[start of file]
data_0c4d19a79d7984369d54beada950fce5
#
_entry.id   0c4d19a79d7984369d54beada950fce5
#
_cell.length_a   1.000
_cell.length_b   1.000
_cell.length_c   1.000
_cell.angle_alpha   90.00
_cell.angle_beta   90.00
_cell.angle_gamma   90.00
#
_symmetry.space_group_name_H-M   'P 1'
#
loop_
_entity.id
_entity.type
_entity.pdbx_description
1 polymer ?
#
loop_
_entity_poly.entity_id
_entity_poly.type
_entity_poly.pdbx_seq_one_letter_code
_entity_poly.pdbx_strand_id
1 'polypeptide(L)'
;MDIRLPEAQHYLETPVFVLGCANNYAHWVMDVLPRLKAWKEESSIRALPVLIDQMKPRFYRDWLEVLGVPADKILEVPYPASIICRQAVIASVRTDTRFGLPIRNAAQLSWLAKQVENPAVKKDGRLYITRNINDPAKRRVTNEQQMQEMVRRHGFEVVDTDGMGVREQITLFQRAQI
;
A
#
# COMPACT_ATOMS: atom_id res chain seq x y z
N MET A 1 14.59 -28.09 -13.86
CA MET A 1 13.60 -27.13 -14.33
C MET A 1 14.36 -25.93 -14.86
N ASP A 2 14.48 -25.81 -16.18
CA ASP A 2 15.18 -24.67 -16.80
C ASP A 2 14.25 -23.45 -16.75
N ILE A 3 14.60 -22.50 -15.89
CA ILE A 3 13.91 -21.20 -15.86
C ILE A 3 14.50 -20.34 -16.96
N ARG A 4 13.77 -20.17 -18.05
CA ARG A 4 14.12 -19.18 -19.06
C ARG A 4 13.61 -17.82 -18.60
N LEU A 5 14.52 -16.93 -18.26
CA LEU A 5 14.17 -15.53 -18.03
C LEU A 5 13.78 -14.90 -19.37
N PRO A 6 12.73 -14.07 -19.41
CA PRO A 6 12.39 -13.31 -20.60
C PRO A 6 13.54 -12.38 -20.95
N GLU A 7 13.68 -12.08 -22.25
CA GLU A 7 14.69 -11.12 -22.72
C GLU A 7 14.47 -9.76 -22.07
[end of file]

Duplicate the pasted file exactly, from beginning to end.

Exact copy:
data_0c4d19a79d7984369d54beada950fce5
#
_entry.id   0c4d19a79d7984369d54beada950fce5
#
_cell.length_a   1.000
_cell.length_b   1.000
_cell.length_c   1.000
_cell.angle_alpha   90.00
_cell.angle_beta   90.00
_cell.angle_gamma   90.00
#
_symmetry.space_group_name_H-M   'P 1'
#
loop_
_entity.id
_entity.type
_entity.pdbx_description
1 polymer ?
#
loop_
_entity_poly.entity_id
_entity_poly.type
_entity_poly.pdbx_seq_one_letter_code
_entity_poly.pdbx_strand_id
1 'polypeptide(L)'
;MDIRLPEAQHYLETPVFVLGCANNYAHWVMDVLPRLKAWKEESSIRALPVLIDQMKPRFYRDWLEVLGVPADKILEVPYPASIICRQAVIASVRTDTRFGLPIRNAAQLSWLAKQVENPAVKKDGRLYITRNINDPAKRRVTNEQQMQEMVRRHGFEVVDTDGMGVREQITLFQRAQI
;
A
#
# COMPACT_ATOMS: atom_id res chain seq x y z
N MET A 1 14.59 -28.09 -13.86
CA MET A 1 13.60 -27.13 -14.33
C MET A 1 14.36 -25.93 -14.86
N ASP A 2 14.48 -25.81 -16.18
CA ASP A 2 15.18 -24.67 -16.80
C ASP A 2 14.25 -23.45 -16.75
N ILE A 3 14.60 -22.50 -15.89
CA ILE A 3 13.91 -21.20 -15.86
C ILE A 3 14.50 -20.34 -16.96
N ARG A 4 13.77 -20.17 -18.05
CA ARG A 4 14.12 -19.18 -19.06
C ARG A 4 13.61 -17.82 -18.60
N LEU A 5 14.52 -16.93 -18.26
CA LEU A 5 14.17 -15.53 -18.03
C LEU A 5 13.78 -14.90 -19.37
N PRO A 6 12.73 -14.07 -19.41
CA PRO A 6 12.39 -13.31 -20.60
C PRO A 6 13.54 -12.38 -20.95
N GLU A 7 13.68 -12.08 -22.25
CA GLU A 7 14.69 -11.12 -22.72
C GLU A 7 14.47 -9.76 -22.07